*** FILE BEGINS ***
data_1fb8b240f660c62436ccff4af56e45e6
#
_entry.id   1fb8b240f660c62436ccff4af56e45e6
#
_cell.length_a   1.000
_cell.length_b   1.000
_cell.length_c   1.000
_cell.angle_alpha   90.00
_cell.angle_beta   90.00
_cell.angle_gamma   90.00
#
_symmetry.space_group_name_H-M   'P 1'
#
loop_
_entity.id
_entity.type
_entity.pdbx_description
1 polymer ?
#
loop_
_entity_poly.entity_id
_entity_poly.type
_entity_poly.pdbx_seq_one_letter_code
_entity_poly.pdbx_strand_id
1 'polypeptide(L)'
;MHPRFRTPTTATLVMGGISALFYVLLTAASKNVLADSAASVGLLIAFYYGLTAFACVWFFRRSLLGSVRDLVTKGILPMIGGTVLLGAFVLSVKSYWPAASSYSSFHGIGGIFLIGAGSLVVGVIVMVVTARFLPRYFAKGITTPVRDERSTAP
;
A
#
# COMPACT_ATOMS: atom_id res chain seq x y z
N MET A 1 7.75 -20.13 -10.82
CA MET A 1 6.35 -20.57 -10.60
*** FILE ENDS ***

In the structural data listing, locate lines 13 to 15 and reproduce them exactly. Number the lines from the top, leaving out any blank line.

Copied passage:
#
loop_
_entity.id